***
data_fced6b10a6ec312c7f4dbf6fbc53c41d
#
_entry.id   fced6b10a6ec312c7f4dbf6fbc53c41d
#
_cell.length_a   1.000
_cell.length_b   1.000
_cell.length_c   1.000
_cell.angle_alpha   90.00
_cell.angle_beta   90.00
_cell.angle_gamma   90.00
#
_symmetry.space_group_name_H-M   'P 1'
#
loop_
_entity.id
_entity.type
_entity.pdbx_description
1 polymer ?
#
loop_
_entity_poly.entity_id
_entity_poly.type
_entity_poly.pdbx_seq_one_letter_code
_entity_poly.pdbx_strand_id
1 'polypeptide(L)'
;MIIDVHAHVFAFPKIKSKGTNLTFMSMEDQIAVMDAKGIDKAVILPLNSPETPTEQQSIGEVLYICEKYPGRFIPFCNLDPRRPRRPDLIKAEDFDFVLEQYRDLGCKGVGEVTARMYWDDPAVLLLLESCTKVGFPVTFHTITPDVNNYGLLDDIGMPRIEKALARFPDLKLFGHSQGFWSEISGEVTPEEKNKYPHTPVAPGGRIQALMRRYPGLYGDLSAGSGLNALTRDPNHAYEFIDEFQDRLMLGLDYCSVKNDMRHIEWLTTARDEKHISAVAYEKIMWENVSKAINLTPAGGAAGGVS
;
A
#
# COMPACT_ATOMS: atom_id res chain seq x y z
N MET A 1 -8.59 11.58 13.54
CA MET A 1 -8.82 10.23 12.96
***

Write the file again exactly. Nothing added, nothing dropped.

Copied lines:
data_fced6b10a6ec312c7f4dbf6fbc53c41d
#
_entry.id   fced6b10a6ec312c7f4dbf6fbc53c41d
#
_cell.length_a   1.000
_cell.length_b   1.000
_cell.length_c   1.000
_cell.angle_alpha   90.00
_cell.angle_beta   90.00
_cell.angle_gamma   90.00
#
_symmetry.space_group_name_H-M   'P 1'
#
loop_
_entity.id
_entity.type
_entity.pdbx_description
1 polymer ?
#
loop_
_entity_poly.entity_id
_entity_poly.type
_entity_poly.pdbx_seq_one_letter_code
_entity_poly.pdbx_strand_id
1 'polypeptide(L)'
;MIIDVHAHVFAFPKIKSKGTNLTFMSMEDQIAVMDAKGIDKAVILPLNSPETPTEQQSIGEVLYICEKYPGRFIPFCNLDPRRPRRPDLIKAEDFDFVLEQYRDLGCKGVGEVTARMYWDDPAVLLLLESCTKVGFPVTFHTITPDVNNYGLLDDIGMPRIEKALARFPDLKLFGHSQGFWSEISGEVTPEEKNKYPHTPVAPGGRIQALMRRYPGLYGDLSAGSGLNALTRDPNHAYEFIDEFQDRLMLGLDYCSVKNDMRHIEWLTTARDEKHISAVAYEKIMWENVSKAINLTPAGGAAGGVS
;
A
#
# COMPACT_ATOMS: atom_id res chain seq x y z
N MET A 1 -8.59 11.58 13.54
CA MET A 1 -8.82 10.23 12.96